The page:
A family member has a somewhat 'unique' situation coming up dealing with an estate and I thought I would jump in here to help them get some advice.
Situation is this; they (family member) are one of three siblings who all were given equal shares of a paid in full home when the last parent passed away. The other two siblings have no interest in the house and are willing to sell their 'shares' for a very fair price. The house is 'assessed' for tax purposes for about 90K. It would honestly need about 10K-20K of work to sell for that price.
Let's say for 'simple math' that the three of them agree that it is worth 54K as it sits, or 16K per sibling. So it would take 18K * 2 = 36K for the third sibling to buy the other two out. So, in theory, they would be able to be 'all in' or 36K purchase + maybe 14K of rehab, or a total of 50K for a house that would then be worth about 90K, leaving them with about 40K in equity.
How would conventional lenders see their 'skin in the game' in this situation? I know that in most situations a borrower would need to bring in a share of 'down payment'. But in this case, does at least the 18K of already owned equity play a role towards that requirement?
Thanks, Dan Dietz
Equity is the difference between whatever the property is worth and the amount of debt secured by the property. If there is no debt, that is the property is owned free and clear, then the entire value of the property is equity.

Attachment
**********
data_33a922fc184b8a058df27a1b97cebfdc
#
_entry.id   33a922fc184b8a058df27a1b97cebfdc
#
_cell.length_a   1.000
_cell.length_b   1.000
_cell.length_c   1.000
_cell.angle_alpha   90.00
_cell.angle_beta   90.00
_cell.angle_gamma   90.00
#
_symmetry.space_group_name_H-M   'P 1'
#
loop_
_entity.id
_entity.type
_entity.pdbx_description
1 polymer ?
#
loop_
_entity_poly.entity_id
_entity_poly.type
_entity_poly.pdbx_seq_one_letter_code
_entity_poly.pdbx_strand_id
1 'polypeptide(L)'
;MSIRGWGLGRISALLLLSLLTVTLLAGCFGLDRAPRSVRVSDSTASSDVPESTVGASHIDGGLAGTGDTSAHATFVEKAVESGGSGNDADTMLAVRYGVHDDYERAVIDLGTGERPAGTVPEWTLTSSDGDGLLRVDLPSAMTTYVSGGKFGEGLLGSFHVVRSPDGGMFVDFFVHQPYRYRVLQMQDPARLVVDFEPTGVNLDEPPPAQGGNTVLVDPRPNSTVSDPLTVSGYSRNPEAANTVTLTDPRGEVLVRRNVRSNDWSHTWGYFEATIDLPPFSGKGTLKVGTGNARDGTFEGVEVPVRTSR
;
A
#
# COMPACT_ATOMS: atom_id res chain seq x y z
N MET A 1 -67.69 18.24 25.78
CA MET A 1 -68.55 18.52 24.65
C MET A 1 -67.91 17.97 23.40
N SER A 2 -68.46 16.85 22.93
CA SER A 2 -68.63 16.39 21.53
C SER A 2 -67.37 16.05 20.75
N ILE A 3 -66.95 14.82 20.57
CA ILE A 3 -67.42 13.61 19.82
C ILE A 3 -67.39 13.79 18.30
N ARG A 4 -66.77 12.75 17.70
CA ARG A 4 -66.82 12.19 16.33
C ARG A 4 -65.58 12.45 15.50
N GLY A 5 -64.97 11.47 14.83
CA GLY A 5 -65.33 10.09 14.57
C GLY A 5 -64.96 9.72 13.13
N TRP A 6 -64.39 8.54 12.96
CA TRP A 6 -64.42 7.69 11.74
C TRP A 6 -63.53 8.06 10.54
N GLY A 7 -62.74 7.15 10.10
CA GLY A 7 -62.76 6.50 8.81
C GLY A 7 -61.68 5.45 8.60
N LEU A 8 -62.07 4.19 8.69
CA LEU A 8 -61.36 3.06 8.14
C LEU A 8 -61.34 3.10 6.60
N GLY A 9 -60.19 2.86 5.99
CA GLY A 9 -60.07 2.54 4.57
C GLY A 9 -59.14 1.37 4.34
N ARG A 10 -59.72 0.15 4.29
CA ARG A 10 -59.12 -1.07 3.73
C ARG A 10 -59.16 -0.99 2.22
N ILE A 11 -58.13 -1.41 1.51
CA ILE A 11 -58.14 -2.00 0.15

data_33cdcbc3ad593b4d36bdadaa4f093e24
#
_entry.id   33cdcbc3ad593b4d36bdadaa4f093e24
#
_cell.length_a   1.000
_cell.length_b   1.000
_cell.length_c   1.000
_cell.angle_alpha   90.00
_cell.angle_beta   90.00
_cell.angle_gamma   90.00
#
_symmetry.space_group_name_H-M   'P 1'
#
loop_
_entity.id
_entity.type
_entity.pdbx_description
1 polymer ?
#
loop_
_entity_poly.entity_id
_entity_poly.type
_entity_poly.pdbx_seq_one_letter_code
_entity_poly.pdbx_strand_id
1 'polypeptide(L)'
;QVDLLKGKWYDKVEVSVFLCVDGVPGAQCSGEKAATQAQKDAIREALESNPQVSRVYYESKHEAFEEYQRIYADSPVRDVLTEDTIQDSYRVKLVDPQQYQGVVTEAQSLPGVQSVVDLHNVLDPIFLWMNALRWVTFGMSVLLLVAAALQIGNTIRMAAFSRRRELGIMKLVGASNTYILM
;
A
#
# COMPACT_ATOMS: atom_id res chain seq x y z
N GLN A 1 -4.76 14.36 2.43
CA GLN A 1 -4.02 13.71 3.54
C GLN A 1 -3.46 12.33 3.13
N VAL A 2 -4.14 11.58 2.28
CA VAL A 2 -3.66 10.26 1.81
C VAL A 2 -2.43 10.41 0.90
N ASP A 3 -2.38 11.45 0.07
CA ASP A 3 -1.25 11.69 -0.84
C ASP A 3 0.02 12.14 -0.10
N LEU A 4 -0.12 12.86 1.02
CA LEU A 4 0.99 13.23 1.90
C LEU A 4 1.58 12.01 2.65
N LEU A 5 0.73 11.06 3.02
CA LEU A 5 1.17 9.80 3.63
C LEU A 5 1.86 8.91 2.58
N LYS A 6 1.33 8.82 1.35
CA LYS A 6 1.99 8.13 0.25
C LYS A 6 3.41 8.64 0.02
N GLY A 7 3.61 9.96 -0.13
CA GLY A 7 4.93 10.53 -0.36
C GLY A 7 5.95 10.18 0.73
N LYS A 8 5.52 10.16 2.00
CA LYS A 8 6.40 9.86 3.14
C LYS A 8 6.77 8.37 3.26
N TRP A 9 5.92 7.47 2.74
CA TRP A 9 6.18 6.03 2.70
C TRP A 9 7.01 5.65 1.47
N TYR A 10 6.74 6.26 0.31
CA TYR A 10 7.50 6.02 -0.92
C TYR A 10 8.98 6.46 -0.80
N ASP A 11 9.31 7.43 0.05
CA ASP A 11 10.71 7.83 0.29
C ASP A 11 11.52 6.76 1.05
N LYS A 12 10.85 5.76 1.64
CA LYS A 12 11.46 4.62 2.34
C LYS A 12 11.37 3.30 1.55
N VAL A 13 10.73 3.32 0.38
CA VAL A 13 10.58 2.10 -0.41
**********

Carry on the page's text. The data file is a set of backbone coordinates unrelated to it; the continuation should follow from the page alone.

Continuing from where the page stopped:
If the sibling in this example wants to use the property as collateral for a loan to purchase the other siblings' equity shares, then this will most likely be treated as a refinance. If the maximum loan the lender will give on the property is 75% of value, then the largest loan a lender will give a borrower for a property that appraises for $54K is $33,750. If this is the case, then the borrower will have take cash out of pocket to pay the other two siblings a total of $36K.
@Dave T ,
I get what you are saying, and thanks for the help. For clarification though, if I am understand it right, wouldn't the amount that could be borrowed in this case be 54K appraisal * 75% = $40,500?
As a follow up, IF the house appraised for say 70K, would that mean that potentially they could borrow 70K * 75% = $52,500 and use that for 36K purchase, 14K rehab, and keep the 20K as 'cash out'? (assuming that the property cash flowed at that amount etc....)
Thanks, Dan Dietz
@Daniel Dietz You're on the right track...
Per Fannie & Freddie guidelines, there are no seasoning requirements for cashing-out an inherited property, so you're good there. For more info, see here. And here.
Technically speaking--in order to keep the property while using the proceeds to payoff the other heirs--the transaction is both a refinance and a purchase. To that end, the heir keeping the property can usually use her share of ownership in the property as her down payment or equity in the transaction to avoid bring cash to the table.
Sorry my response is so generic, but hopefully it helps!
You are right. I guess I had a dyslexia moment and keyed in $45K instead of $54K.
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